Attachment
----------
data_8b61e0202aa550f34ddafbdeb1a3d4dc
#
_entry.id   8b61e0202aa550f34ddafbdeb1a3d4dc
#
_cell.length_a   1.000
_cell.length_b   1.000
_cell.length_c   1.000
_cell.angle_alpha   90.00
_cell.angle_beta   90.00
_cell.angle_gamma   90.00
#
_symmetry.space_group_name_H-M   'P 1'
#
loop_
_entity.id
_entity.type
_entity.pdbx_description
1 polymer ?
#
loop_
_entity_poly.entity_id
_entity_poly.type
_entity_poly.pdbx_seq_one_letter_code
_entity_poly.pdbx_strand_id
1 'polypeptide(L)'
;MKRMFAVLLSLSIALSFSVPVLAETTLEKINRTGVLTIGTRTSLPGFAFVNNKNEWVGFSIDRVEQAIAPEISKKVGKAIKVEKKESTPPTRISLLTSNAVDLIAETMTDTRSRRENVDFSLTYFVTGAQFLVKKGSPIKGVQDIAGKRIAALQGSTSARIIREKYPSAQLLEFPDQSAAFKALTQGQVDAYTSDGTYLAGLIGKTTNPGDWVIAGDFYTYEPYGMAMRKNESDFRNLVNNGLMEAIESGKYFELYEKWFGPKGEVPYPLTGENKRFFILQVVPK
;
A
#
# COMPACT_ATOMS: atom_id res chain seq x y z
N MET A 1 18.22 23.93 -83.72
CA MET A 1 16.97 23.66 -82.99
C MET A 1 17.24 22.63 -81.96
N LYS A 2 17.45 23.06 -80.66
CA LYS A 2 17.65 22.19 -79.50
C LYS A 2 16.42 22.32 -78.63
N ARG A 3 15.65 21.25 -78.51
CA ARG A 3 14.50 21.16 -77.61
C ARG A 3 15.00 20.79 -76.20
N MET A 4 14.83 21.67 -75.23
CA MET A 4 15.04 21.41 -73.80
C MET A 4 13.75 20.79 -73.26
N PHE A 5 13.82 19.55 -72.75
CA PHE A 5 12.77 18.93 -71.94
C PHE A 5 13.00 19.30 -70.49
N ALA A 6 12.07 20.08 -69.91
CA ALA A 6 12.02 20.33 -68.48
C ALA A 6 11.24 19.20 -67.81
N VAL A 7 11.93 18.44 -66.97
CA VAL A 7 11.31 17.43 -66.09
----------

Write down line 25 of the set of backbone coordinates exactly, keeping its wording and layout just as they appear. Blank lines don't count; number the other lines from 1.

1 'polypeptide(L)'